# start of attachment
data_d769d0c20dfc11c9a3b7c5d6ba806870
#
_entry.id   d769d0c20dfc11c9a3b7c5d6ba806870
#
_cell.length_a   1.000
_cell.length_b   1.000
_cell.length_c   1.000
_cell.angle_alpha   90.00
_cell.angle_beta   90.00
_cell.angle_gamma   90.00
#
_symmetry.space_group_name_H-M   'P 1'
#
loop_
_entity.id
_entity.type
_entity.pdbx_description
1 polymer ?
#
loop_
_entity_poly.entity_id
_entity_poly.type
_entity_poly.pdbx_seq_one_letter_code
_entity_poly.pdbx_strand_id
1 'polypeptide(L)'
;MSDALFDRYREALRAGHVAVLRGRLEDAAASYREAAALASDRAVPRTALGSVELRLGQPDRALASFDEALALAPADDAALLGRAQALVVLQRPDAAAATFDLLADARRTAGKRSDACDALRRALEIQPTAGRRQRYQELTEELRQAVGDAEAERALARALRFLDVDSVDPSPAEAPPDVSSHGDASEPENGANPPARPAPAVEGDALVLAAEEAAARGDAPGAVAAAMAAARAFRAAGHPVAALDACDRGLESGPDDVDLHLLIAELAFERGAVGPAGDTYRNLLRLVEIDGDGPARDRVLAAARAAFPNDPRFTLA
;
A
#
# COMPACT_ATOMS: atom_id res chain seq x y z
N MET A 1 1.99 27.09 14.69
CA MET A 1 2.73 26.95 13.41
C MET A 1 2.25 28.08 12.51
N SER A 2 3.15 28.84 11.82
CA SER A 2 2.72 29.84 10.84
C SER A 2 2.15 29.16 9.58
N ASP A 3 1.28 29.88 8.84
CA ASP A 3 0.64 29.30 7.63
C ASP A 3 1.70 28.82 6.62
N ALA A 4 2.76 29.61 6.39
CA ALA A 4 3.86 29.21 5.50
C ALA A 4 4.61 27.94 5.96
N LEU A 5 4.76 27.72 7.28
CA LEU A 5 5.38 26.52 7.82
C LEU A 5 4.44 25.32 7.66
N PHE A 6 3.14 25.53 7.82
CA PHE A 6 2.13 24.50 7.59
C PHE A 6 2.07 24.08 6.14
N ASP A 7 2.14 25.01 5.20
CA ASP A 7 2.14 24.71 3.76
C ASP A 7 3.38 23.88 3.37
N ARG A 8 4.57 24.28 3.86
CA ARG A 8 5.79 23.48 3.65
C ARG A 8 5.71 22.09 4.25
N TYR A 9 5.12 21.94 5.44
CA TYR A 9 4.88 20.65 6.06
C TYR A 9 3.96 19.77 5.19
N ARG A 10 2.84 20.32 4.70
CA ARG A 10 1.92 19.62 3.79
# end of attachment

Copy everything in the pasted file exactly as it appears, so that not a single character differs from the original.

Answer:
data_d769d0c20dfc11c9a3b7c5d6ba806870
#
_entry.id   d769d0c20dfc11c9a3b7c5d6ba806870
#
_cell.length_a   1.000
_cell.length_b   1.000
_cell.length_c   1.000
_cell.angle_alpha   90.00
_cell.angle_beta   90.00
_cell.angle_gamma   90.00
#
_symmetry.space_group_name_H-M   'P 1'
#
loop_
_entity.id
_entity.type
_entity.pdbx_description
1 polymer ?
#
loop_
_entity_poly.entity_id
_entity_poly.type
_entity_poly.pdbx_seq_one_letter_code
_entity_poly.pdbx_strand_id
1 'polypeptide(L)'
;MSDALFDRYREALRAGHVAVLRGRLEDAAASYREAAALASDRAVPRTALGSVELRLGQPDRALASFDEALALAPADDAALLGRAQALVVLQRPDAAAATFDLLADARRTAGKRSDACDALRRALEIQPTAGRRQRYQELTEELRQAVGDAEAERALARALRFLDVDSVDPSPAEAPPDVSSHGDASEPENGANPPARPAPAVEGDALVLAAEEAAARGDAPGAVAAAMAAARAFRAAGHPVAALDACDRGLESGPDDVDLHLLIAELAFERGAVGPAGDTYRNLLRLVEIDGDGPARDRVLAAARAAFPNDPRFTLA
;
A
#
# COMPACT_ATOMS: atom_id res chain seq x y z
N MET A 1 1.99 27.09 14.69
CA MET A 1 2.73 26.95 13.41
C MET A 1 2.25 28.08 12.51
N SER A 2 3.15 28.84 11.82
CA SER A 2 2.72 29.84 10.84
C SER A 2 2.15 29.16 9.58
N ASP A 3 1.28 29.88 8.84
CA ASP A 3 0.64 29.30 7.63
C ASP A 3 1.70 28.82 6.62
N ALA A 4 2.76 29.61 6.39
CA ALA A 4 3.86 29.21 5.50
C ALA A 4 4.61 27.94 5.96
N LEU A 5 4.76 27.72 7.28
CA LEU A 5 5.38 26.52 7.82
C LEU A 5 4.44 25.32 7.66
N PHE A 6 3.14 25.53 7.82
CA PHE A 6 2.13 24.50 7.59
C PHE A 6 2.07 24.08 6.14
N ASP A 7 2.14 25.01 5.20
CA ASP A 7 2.14 24.71 3.76
C ASP A 7 3.38 23.88 3.37
N ARG A 8 4.57 24.28 3.86
CA ARG A 8 5.79 23.48 3.65
C ARG A 8 5.71 22.09 4.25
N TYR A 9 5.12 21.94 5.44
CA TYR A 9 4.88 20.65 6.06
C TYR A 9 3.96 19.77 5.19
N ARG A 10 2.84 20.32 4.70
CA ARG A 10 1.92 19.62 3.79